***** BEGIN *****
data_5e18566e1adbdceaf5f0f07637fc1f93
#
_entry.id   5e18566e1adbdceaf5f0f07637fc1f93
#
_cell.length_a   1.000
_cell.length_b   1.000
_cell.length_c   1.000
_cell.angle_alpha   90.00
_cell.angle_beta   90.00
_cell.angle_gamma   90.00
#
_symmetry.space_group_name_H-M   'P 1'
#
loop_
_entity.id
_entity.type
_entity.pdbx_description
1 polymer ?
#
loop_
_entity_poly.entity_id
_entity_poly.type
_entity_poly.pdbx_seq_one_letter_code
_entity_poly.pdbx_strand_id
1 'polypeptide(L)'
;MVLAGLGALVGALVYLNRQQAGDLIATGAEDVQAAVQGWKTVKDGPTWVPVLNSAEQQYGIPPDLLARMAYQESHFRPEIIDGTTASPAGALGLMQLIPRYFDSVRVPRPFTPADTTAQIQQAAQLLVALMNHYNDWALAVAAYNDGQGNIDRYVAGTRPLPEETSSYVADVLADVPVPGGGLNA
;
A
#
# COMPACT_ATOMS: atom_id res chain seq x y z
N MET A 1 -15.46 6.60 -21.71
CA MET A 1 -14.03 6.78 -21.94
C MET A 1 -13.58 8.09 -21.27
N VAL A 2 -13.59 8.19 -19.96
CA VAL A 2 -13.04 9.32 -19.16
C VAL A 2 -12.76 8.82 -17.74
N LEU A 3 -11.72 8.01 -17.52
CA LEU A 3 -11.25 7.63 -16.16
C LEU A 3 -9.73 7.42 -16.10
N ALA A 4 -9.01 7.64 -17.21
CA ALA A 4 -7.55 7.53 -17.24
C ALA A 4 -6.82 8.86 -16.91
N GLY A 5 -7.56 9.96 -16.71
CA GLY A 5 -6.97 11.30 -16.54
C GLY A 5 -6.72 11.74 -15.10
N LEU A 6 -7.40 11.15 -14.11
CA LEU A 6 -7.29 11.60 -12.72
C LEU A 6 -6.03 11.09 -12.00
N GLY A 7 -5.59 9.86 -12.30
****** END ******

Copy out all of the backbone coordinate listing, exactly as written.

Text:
data_5e18566e1adbdceaf5f0f07637fc1f93
#
_entry.id   5e18566e1adbdceaf5f0f07637fc1f93
#
_cell.length_a   1.000
_cell.length_b   1.000
_cell.length_c   1.000
_cell.angle_alpha   90.00
_cell.angle_beta   90.00
_cell.angle_gamma   90.00
#
_symmetry.space_group_name_H-M   'P 1'
#
loop_
_entity.id
_entity.type
_entity.pdbx_description
1 polymer ?
#
loop_
_entity_poly.entity_id
_entity_poly.type
_entity_poly.pdbx_seq_one_letter_code
_entity_poly.pdbx_strand_id
1 'polypeptide(L)'
;MVLAGLGALVGALVYLNRQQAGDLIATGAEDVQAAVQGWKTVKDGPTWVPVLNSAEQQYGIPPDLLARMAYQESHFRPEIIDGTTASPAGALGLMQLIPRYFDSVRVPRPFTPADTTAQIQQAAQLLVALMNHYNDWALAVAAYNDGQGNIDRYVAGTRPLPEETSSYVADVLADVPVPGGGLNA
;
A
#
# COMPACT_ATOMS: atom_id res chain seq x y z
N MET A 1 -15.46 6.60 -21.71
CA MET A 1 -14.03 6.78 -21.94
C MET A 1 -13.58 8.09 -21.27
N VAL A 2 -13.59 8.19 -19.96
CA VAL A 2 -13.04 9.32 -19.16
C VAL A 2 -12.76 8.82 -17.74
N LEU A 3 -11.72 8.01 -17.52
CA LEU A 3 -11.25 7.63 -16.16
C LEU A 3 -9.73 7.42 -16.10
N ALA A 4 -9.01 7.64 -17.21
CA ALA A 4 -7.55 7.53 -17.24
C ALA A 4 -6.82 8.86 -16.91
N GLY A 5 -7.56 9.96 -16.71
CA GLY A 5 -6.97 11.30 -16.54
C GLY A 5 -6.72 11.74 -15.10
N LEU A 6 -7.40 11.15 -14.11
CA LEU A 6 -7.29 11.60 -12.72
C LEU A 6 -6.03 11.09 -12.00
N GLY A 7 -5.59 9.86 -12.30